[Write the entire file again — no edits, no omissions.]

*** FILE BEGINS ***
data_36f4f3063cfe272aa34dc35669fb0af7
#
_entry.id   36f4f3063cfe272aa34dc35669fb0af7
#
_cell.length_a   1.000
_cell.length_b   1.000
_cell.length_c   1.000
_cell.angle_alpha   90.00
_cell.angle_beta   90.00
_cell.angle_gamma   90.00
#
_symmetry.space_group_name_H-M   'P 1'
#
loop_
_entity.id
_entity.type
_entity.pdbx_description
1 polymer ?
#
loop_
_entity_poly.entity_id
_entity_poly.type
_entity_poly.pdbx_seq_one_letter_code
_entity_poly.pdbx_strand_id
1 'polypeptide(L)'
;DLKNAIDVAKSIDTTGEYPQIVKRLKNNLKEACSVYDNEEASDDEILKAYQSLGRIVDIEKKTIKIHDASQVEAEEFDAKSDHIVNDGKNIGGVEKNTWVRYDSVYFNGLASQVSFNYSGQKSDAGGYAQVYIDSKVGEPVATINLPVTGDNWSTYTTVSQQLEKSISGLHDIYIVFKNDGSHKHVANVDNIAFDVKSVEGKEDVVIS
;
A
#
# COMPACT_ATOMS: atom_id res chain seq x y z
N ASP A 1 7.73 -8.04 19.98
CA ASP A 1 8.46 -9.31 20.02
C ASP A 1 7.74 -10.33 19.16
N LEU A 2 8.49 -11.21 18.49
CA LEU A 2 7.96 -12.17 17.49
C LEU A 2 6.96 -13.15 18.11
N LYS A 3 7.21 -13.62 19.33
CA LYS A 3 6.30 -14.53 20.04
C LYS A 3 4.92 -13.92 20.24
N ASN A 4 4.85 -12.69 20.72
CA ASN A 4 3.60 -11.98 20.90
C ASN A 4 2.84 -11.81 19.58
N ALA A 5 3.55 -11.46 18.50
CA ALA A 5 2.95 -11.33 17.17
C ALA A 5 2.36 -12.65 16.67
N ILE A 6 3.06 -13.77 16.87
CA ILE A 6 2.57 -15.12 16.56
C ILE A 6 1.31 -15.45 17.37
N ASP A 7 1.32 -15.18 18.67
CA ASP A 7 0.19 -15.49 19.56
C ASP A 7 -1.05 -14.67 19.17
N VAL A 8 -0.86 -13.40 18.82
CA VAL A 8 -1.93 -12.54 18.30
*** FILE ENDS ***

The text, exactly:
data_36f4f3063cfe272aa34dc35669fb0af7
#
_entry.id   36f4f3063cfe272aa34dc35669fb0af7
#
_cell.length_a   1.000
_cell.length_b   1.000
_cell.length_c   1.000
_cell.angle_alpha   90.00
_cell.angle_beta   90.00
_cell.angle_gamma   90.00
#
_symmetry.space_group_name_H-M   'P 1'
#
loop_
_entity.id
_entity.type
_entity.pdbx_description
1 polymer ?
#
loop_
_entity_poly.entity_id
_entity_poly.type
_entity_poly.pdbx_seq_one_letter_code
_entity_poly.pdbx_strand_id
1 'polypeptide(L)'
;DLKNAIDVAKSIDTTGEYPQIVKRLKNNLKEACSVYDNEEASDDEILKAYQSLGRIVDIEKKTIKIHDASQVEAEEFDAKSDHIVNDGKNIGGVEKNTWVRYDSVYFNGLASQVSFNYSGQKSDAGGYAQVYIDSKVGEPVATINLPVTGDNWSTYTTVSQQLEKSISGLHDIYIVFKNDGSHKHVANVDNIAFDVKSVEGKEDVVIS
;
A
#
# COMPACT_ATOMS: atom_id res chain seq x y z
N ASP A 1 7.73 -8.04 19.98
CA ASP A 1 8.46 -9.31 20.02
C ASP A 1 7.74 -10.33 19.16
N LEU A 2 8.49 -11.21 18.49
CA LEU A 2 7.96 -12.17 17.49
C LEU A 2 6.96 -13.15 18.11
N LYS A 3 7.21 -13.62 19.33
CA LYS A 3 6.30 -14.53 20.04
C LYS A 3 4.92 -13.92 20.24
N ASN A 4 4.85 -12.69 20.72
CA ASN A 4 3.60 -11.98 20.90
C ASN A 4 2.84 -11.81 19.58
N ALA A 5 3.55 -11.46 18.50
CA ALA A 5 2.95 -11.33 17.17
C ALA A 5 2.36 -12.65 16.67
N ILE A 6 3.06 -13.77 16.87
CA ILE A 6 2.57 -15.12 16.56
C ILE A 6 1.31 -15.45 17.37
N ASP A 7 1.32 -15.18 18.67
CA ASP A 7 0.19 -15.49 19.56
C ASP A 7 -1.05 -14.67 19.17
N VAL A 8 -0.86 -13.40 18.82
CA VAL A 8 -1.93 -12.54 18.30